Bao Factor

Marilyn HawkesDecember 20, 2019
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Photo by Angelina Aragon
Photo by Angelina Aragon

Steam the bun, supercharge your appetite with this addictive Asian hand-food.  

Deez Buns

1158 W. Washington St., Tempe
Traditionally, Chinese steamed buns – known as bao – are soft, doughy pillows filled with meat and vegetables. But at Deez Buns, owners Justin Park and Kevin Rosales (previously of Drunken Tiger and Good Fortune Kitchen, respectively) have transformed them into “burgers” by slicing and griddling the buns and then packing them with goodies ($6 each, pictured). The menu sports seven offerings, from what Park dubs the “gateway” buns – KFC (Korean fried chicken with pickled radish and cabbage slaw) and BTS (bulgogi beef) – to an eerily spot-on pho-like bao (topped with secret herb aromatics and crunchy Vietnamese slaw) and Longsilog (spicy Filipino sausage patty topped with a fried egg nestled atop pickled papaya salad). For those who want to play it safe, there’s a straight-up American hamburger bao.


214 W. Roosevelt St., Phoenix
Served three to an order, SoSoBa bao ($13) are soft and steamed inside and griddle-seared on the outside with a hint of sweetness. The pork belly bun, anchored by sweet pork edged with fat, goes down easily in a couple of bites, as does the bulgogi beef bun stuffed with tender outside skirt steak marinated in bulgogi sauce, a sweet hoisin treatment brimming with garlic and sesame oil highlights, and then garnished with sliced carrots and greens dressed with house-made ponzu. Other bao include panko chicken, pulled pork and soy-braised mushroom for vegetarians. The crusty buns, seared in rayu, a Japanese chile oil containing bits of garlic, onions and chile peppers, steal the show.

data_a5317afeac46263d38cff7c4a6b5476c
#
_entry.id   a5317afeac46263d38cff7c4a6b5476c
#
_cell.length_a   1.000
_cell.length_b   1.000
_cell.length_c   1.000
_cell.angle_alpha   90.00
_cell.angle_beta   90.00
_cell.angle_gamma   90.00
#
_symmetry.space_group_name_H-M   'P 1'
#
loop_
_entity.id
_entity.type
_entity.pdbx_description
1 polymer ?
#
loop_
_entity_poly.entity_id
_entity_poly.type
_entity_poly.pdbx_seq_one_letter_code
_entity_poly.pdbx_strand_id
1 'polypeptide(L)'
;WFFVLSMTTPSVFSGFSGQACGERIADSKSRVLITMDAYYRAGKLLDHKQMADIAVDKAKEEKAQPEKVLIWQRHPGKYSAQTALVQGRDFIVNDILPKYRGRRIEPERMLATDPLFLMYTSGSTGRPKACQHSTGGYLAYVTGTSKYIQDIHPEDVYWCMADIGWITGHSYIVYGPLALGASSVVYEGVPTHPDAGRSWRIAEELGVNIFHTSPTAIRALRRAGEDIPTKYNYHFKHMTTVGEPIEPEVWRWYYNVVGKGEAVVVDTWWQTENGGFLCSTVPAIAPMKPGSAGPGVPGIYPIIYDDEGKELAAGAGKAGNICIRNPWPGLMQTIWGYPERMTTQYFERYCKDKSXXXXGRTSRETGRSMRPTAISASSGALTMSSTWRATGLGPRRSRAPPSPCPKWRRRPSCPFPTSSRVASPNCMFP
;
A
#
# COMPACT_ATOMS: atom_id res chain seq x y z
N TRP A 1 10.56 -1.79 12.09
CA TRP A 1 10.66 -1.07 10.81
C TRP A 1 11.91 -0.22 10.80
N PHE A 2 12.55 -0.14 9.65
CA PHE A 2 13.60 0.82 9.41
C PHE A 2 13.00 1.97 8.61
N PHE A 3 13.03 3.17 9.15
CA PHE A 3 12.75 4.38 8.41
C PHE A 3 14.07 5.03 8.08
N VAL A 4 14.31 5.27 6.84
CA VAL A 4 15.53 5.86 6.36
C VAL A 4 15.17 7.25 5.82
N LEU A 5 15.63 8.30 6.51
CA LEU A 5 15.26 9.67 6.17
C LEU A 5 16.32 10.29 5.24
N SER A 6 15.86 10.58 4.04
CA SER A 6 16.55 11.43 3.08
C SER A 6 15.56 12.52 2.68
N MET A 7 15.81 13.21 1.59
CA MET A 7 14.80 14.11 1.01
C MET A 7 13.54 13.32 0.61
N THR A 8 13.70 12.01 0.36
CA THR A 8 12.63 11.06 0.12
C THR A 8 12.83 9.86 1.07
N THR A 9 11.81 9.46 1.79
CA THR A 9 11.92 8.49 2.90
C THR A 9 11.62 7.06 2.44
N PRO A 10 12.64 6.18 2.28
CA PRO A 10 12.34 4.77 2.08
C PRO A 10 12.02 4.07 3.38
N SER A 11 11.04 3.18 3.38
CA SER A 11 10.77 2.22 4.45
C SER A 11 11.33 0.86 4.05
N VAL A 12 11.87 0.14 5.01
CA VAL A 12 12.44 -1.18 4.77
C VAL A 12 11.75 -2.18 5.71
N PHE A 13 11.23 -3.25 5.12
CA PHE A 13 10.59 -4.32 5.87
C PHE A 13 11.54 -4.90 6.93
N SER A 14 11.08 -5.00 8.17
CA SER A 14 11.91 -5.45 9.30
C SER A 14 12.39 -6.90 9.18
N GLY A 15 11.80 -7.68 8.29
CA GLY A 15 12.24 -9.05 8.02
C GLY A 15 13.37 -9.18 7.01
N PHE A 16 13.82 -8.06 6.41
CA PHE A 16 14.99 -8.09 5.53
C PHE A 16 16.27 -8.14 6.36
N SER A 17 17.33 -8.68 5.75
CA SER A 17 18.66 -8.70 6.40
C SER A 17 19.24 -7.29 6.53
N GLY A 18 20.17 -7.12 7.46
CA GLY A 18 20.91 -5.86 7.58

OBON Sushi + Bar + Ramen

Two Valley locations
OBON’s bao (2 for $10; 3 for $14) closely resemble the “classic taco-shaped” Taiwanese buns that became popular in the United States in the mid-2000s, says OBON chef/partner Paulo Im. OBON features four to five varieties of the supple little snacks, depending on location. Customers gravitate to the Bird (Sriracha buttermilk fried chicken splashed with hot sauce laced with Chinese chile paste and topped with pickles and scallions to cool things down) and the pork bao, an enticing combo of sweet, sticky pork belly and pickles with a hit of Chinese-style spicy mustard. Im favors the Spam bun, a slice of the eponymous pork lunchmeat fried on the grill and layered with tangy kimchi and spicy mayo. “It tastes like a really great Asian hot dog.”

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